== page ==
Police investigate alleged ‘price tag’ attack

E. J’lem cars set ablaze in second such attack in three weeks, police find words "price tag" found spray-painted on wall nearby.

Tag Mehir graffiti 370 (photo credit: Iyad Hadad, B'tselem)
Tag Mehir graffiti 370
(photo credit: Iyad Hadad, B'tselem)
Police are investigating whether Israeli extremists are responsible for setting two cars ablaze Friday, in the second alleged “price tag” attack in east Jerusalem in roughly three weeks.
According to Police spokesman Ch.-Insp. Micky Rosenfeld, the words “price tag” were found spray-painted on a wall near where the fire was set in the Sheikh Jarrah neighborhood.
“Police units arrived at the scene in the early hours of Friday and found two vehicles set on fire,” he said Saturday.
“One was completely destroyed and the other was partly burned. A forensics unit also arrived [to study the graffiti].”
Rosenfeld said no one was injured in the attack and no arrests have been made, although a formal investigation has been opened into the matter.
On May 23, five vehicles parked on one of the main streets in the east Jerusalem neighborhood of Gilo were also vandalized in an alleged price tag attack.
Police said the tires of all five vehicles, parked on Shahar Street, were slashed late in the night, and one of the cars was spray-painted with the words “price tag.” Price-tag attacks are defined as acts of violence and vandalism against Palestinians or Israeli security forces by radical Israeli settlers to exact a “price” from both parties for any actions believed to be taken against their settlements.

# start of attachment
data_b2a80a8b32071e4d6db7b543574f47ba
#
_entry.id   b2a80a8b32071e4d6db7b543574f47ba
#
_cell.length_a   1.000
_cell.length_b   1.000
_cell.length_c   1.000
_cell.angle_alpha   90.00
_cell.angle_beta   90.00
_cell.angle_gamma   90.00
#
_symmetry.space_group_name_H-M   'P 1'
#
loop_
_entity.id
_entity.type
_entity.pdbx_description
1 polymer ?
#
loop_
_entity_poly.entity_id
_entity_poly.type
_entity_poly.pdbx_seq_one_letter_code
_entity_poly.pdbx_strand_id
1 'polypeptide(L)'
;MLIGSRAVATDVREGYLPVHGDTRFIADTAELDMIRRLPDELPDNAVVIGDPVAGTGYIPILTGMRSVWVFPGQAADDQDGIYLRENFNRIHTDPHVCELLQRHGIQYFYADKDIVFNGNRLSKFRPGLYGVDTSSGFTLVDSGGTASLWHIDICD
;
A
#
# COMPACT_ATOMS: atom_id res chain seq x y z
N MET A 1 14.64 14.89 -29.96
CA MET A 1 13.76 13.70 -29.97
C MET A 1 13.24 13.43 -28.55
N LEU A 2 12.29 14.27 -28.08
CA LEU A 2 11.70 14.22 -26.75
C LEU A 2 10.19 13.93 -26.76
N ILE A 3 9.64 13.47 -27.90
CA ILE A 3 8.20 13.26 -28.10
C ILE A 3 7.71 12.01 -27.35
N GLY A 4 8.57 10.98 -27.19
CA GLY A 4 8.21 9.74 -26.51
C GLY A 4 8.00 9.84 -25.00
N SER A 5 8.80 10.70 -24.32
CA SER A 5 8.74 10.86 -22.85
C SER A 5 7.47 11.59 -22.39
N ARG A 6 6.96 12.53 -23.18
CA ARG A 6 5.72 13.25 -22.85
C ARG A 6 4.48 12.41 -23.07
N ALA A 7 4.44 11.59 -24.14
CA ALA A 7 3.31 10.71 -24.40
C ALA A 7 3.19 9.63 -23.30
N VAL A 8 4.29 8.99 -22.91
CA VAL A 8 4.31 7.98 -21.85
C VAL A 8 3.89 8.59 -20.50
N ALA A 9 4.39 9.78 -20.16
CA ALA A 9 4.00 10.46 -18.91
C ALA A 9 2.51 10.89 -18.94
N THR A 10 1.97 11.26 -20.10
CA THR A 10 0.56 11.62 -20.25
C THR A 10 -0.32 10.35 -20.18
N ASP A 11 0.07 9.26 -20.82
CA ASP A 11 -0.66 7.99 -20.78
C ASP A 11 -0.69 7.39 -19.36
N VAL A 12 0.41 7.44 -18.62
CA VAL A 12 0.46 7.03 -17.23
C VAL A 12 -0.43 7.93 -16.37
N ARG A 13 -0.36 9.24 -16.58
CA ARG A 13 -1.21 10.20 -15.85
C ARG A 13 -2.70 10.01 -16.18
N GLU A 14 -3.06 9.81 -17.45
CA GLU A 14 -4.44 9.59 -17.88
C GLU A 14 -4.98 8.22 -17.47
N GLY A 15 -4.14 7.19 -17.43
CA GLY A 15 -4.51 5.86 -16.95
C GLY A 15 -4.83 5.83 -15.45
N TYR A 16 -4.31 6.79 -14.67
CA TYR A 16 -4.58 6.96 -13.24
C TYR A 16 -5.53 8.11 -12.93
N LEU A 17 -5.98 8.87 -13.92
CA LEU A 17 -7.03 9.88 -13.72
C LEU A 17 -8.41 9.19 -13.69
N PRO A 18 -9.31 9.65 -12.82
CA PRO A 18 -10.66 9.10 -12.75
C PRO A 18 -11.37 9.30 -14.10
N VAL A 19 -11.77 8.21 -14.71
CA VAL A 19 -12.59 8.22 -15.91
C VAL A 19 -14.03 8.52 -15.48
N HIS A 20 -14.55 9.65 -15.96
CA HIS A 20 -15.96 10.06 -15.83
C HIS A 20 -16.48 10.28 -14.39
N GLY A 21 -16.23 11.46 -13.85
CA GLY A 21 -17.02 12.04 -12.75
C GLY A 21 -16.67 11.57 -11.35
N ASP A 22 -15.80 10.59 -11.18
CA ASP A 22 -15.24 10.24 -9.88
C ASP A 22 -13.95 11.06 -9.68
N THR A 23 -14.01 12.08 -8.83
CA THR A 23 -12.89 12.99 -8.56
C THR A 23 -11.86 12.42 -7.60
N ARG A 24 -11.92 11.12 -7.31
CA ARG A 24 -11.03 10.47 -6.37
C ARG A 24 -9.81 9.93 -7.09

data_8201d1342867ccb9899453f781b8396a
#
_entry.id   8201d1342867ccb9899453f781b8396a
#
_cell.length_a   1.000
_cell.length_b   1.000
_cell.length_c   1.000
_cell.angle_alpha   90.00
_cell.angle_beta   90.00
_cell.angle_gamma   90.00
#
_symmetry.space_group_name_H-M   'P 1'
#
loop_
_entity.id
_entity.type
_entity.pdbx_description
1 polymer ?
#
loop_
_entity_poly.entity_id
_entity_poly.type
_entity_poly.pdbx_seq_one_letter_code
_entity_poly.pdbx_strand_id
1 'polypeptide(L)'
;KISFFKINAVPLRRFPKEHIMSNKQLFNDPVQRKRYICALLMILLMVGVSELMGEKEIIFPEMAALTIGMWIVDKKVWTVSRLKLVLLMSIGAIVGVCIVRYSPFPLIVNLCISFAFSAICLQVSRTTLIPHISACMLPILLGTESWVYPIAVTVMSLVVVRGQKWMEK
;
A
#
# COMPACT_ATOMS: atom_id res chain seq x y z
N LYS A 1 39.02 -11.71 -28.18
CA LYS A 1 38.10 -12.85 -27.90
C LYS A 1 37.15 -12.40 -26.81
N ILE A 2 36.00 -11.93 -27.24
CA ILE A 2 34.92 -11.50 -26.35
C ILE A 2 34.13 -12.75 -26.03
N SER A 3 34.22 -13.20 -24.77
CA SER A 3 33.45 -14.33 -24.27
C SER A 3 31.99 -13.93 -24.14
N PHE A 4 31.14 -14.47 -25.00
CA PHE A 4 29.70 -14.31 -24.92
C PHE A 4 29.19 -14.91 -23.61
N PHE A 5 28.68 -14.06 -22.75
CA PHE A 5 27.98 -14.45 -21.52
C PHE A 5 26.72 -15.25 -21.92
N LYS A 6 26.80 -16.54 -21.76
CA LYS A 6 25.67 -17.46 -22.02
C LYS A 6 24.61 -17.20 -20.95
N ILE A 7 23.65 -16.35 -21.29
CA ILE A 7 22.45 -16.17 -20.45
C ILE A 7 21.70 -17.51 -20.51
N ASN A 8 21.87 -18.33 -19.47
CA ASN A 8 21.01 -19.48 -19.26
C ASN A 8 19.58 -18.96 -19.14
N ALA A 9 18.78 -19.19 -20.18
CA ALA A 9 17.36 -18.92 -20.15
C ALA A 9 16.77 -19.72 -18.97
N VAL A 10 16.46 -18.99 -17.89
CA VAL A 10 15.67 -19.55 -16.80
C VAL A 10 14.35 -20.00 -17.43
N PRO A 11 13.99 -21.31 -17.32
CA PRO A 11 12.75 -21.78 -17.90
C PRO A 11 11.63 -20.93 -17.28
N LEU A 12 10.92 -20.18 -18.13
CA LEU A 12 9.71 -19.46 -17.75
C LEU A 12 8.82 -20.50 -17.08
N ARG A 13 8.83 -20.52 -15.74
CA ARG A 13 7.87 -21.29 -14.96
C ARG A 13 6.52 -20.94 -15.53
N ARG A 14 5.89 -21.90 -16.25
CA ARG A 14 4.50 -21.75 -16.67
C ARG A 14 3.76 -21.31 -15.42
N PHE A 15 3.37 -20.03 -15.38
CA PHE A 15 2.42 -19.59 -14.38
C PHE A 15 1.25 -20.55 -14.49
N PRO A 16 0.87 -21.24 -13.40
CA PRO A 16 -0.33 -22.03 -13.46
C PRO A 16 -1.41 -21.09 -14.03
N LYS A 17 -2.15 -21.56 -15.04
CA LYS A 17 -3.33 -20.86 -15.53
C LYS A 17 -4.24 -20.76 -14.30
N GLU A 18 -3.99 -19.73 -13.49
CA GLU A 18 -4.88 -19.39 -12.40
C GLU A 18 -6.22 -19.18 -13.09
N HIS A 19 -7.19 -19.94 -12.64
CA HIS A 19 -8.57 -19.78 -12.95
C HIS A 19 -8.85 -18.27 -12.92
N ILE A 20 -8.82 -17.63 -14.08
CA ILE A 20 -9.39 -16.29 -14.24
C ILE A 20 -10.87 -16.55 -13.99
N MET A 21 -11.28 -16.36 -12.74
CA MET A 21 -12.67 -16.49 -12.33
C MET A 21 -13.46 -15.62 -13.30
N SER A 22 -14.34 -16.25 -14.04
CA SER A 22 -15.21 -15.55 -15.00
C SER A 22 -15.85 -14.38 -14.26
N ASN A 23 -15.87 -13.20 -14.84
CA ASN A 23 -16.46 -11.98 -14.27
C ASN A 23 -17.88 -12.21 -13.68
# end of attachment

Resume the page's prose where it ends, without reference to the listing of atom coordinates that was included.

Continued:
Friday’s vandalism is the latest in an escalating pattern of similar attacks that have forced politicians to reconsider their handling of the growing problem.
Last month Justice Minister Tzipi Livni, Public Security Minister Yitzhak Aharonovitch, Attorney-General Yehuda Weinstein and members of the IDF, the Israel Security Agency (Shin Bet) and the State Attorney’s Office held a meeting to discuss the escalating violence.
Participants at the meeting discussed harsher steps to deter such incidents, including legally defining “price-tag” incidents as acts of terror, according to sources.
In the past, Weinstein had opposed such a legal definition, but according to sources, he is weighing shifting that opinion, given that the legal deterrents currently available to police have not been sufficient to halt these crimes.